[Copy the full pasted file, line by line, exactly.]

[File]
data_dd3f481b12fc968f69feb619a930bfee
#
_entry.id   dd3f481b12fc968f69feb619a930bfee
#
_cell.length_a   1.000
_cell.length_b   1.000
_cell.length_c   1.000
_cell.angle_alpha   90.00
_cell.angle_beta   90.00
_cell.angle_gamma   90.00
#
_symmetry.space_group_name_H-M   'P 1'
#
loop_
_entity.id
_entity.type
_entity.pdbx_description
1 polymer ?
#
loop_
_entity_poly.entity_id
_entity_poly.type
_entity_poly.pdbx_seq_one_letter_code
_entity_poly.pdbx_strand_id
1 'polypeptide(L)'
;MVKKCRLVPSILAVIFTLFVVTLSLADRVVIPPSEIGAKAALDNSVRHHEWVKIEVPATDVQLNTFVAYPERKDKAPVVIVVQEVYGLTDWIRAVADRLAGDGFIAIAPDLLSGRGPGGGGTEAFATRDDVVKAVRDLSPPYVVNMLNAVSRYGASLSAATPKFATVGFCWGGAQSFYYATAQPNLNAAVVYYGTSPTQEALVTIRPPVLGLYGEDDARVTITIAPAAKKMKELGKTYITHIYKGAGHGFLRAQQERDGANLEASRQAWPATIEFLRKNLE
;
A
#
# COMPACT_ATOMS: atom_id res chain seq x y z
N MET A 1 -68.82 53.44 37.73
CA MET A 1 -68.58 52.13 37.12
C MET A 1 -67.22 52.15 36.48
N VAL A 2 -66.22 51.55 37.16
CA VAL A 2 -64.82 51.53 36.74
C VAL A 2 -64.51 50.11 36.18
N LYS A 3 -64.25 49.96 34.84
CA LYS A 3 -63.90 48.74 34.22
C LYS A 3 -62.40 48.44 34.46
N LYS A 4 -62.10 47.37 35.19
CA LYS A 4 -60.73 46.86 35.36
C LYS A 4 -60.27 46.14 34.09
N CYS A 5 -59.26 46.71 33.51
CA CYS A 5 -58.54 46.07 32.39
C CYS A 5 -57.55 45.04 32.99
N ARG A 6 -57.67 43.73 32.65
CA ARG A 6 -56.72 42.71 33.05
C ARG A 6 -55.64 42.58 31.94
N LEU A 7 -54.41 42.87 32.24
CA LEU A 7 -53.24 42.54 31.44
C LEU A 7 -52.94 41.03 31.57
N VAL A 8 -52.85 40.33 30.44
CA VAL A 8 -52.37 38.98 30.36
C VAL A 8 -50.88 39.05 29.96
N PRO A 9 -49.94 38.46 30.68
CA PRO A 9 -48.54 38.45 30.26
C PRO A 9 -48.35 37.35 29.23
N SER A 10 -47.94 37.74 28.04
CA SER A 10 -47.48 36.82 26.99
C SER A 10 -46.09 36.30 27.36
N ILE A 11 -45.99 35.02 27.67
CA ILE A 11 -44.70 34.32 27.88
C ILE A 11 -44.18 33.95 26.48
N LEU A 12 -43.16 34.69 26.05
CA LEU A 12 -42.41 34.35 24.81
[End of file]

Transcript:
data_dd3f481b12fc968f69feb619a930bfee
#
_entry.id   dd3f481b12fc968f69feb619a930bfee
#
_cell.length_a   1.000
_cell.length_b   1.000
_cell.length_c   1.000
_cell.angle_alpha   90.00
_cell.angle_beta   90.00
_cell.angle_gamma   90.00
#
_symmetry.space_group_name_H-M   'P 1'
#
loop_
_entity.id
_entity.type
_entity.pdbx_description
1 polymer ?
#
loop_
_entity_poly.entity_id
_entity_poly.type
_entity_poly.pdbx_seq_one_letter_code
_entity_poly.pdbx_strand_id
1 'polypeptide(L)'
;MVKKCRLVPSILAVIFTLFVVTLSLADRVVIPPSEIGAKAALDNSVRHHEWVKIEVPATDVQLNTFVAYPERKDKAPVVIVVQEVYGLTDWIRAVADRLAGDGFIAIAPDLLSGRGPGGGGTEAFATRDDVVKAVRDLSPPYVVNMLNAVSRYGASLSAATPKFATVGFCWGGAQSFYYATAQPNLNAAVVYYGTSPTQEALVTIRPPVLGLYGEDDARVTITIAPAAKKMKELGKTYITHIYKGAGHGFLRAQQERDGANLEASRQAWPATIEFLRKNLE
;
A
#
# COMPACT_ATOMS: atom_id res chain seq x y z
N MET A 1 -68.82 53.44 37.73
CA MET A 1 -68.58 52.13 37.12
C MET A 1 -67.22 52.15 36.48
N VAL A 2 -66.22 51.55 37.16
CA VAL A 2 -64.82 51.53 36.74
C VAL A 2 -64.51 50.11 36.18
N LYS A 3 -64.25 49.96 34.84
CA LYS A 3 -63.90 48.74 34.22
C LYS A 3 -62.40 48.44 34.46
N LYS A 4 -62.10 47.37 35.19
CA LYS A 4 -60.73 46.86 35.36
C LYS A 4 -60.27 46.14 34.09
N CYS A 5 -59.26 46.71 33.51
CA CYS A 5 -58.54 46.07 32.39
C CYS A 5 -57.55 45.04 32.99
N ARG A 6 -57.67 43.73 32.65
CA ARG A 6 -56.72 42.71 33.05
C ARG A 6 -55.64 42.58 31.94
N LEU A 7 -54.41 42.87 32.24
CA LEU A 7 -53.24 42.54 31.44
C LEU A 7 -52.94 41.03 31.57
N VAL A 8 -52.85 40.33 30.44
CA VAL A 8 -52.37 38.98 30.36
C VAL A 8 -50.88 39.05 29.96
N PRO A 9 -49.94 38.46 30.68
CA PRO A 9 -48.54 38.45 30.26
C PRO A 9 -48.35 37.35 29.23
N SER A 10 -47.94 37.74 28.04
CA SER A 10 -47.48 36.82 26.99
C SER A 10 -46.09 36.30 27.36
N ILE A 11 -45.99 35.02 27.67
CA ILE A 11 -44.70 34.32 27.88
C ILE A 11 -44.18 33.95 26.48
N LEU A 12 -43.16 34.69 26.05
CA LEU A 12 -42.41 34.35 24.81